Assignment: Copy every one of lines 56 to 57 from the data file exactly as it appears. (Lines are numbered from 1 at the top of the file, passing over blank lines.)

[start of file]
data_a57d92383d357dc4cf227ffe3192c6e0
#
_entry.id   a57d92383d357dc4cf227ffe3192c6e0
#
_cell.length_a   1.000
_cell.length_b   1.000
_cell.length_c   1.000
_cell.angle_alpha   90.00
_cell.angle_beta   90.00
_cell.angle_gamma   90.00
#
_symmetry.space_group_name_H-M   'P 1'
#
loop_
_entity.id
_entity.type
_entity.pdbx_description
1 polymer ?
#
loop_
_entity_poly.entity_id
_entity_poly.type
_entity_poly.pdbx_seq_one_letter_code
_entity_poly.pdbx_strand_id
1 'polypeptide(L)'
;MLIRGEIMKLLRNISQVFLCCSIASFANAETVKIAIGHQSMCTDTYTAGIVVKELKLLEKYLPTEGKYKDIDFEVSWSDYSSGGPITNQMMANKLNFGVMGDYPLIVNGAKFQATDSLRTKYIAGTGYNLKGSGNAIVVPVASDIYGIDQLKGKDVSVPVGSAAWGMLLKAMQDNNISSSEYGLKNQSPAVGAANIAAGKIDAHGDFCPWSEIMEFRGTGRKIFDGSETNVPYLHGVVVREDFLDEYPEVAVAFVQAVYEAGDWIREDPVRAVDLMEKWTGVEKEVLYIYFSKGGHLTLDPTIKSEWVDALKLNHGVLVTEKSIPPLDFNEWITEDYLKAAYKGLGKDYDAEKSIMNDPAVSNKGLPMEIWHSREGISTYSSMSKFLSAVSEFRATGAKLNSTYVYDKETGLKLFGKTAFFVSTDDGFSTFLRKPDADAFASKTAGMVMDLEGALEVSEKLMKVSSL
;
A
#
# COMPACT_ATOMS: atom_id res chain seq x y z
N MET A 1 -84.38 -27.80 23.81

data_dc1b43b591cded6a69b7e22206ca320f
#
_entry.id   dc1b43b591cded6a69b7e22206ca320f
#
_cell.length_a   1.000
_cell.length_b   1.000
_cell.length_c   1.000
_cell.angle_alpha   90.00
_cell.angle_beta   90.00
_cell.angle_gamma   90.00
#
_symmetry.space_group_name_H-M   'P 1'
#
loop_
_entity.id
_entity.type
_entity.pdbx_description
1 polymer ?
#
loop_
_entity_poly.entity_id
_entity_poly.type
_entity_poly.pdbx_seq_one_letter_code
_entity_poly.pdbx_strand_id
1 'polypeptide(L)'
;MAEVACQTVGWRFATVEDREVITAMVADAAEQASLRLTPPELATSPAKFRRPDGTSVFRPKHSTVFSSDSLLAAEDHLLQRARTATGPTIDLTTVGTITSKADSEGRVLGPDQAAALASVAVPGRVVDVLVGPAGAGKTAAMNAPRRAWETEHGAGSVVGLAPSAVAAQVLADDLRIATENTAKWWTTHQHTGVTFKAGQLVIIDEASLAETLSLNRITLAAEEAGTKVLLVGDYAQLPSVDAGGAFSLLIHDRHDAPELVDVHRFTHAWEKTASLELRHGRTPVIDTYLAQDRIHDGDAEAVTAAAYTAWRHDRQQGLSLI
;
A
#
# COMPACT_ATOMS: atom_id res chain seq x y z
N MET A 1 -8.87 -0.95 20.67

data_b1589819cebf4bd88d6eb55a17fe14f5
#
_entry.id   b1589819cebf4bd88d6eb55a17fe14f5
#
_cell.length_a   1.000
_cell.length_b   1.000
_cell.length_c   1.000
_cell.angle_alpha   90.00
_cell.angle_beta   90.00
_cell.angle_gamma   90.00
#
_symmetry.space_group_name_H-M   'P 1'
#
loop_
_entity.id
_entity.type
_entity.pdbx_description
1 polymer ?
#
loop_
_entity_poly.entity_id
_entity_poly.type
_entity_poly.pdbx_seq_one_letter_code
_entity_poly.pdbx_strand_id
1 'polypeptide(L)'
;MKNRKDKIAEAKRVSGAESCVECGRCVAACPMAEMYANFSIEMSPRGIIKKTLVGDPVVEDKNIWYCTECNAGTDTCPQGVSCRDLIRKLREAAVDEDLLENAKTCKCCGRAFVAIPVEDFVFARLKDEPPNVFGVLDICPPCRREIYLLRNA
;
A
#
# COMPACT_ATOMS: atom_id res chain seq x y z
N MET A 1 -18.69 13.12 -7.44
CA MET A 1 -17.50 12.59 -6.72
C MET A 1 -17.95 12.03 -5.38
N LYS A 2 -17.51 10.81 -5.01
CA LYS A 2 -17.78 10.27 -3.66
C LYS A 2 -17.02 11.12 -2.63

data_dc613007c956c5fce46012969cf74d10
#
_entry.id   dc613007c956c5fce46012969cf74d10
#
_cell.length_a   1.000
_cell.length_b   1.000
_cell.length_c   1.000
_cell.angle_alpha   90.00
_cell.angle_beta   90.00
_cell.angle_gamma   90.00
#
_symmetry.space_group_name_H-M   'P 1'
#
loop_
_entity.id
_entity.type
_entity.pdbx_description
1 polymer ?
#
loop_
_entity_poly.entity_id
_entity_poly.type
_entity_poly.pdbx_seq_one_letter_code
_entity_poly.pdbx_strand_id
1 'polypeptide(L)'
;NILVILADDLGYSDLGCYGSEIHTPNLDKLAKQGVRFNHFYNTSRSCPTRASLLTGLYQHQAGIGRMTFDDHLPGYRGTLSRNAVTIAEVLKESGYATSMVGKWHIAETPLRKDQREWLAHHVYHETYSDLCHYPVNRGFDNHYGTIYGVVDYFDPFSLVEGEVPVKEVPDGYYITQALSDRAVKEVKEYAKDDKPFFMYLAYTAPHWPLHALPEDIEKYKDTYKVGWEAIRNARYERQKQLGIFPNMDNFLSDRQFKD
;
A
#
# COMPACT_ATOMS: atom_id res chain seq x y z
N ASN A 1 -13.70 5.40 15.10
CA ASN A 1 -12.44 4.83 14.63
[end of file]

1 'polypeptide(L)'
;MAEVACQTVGWRFATVEDREVITAMVADAAEQASLRLTPPELATSPAKFRRPDGTSVFRPKHSTVFSSDSLLAAEDHLLQRARTATGPTIDLTTVGTITSKADSEGRVLGPDQAAALASVAVPGRVVDVLVGPAGAGKTAAMNAPRRAWETEHGAGSVVGLAPSAVAAQVLADDLRIATENTAKWWTTHQHTGVTFKAGQLVIIDEASLAETLSLNRITLAAEEAGTKVLLVGDYAQLPSVDAGGAFSLLIHDRHDAPELVDVHRFTHAWEKTASLELRHGRTPVIDTYLAQDRIHDGDAEAVTAAAYTAWRHDRQQGLSLI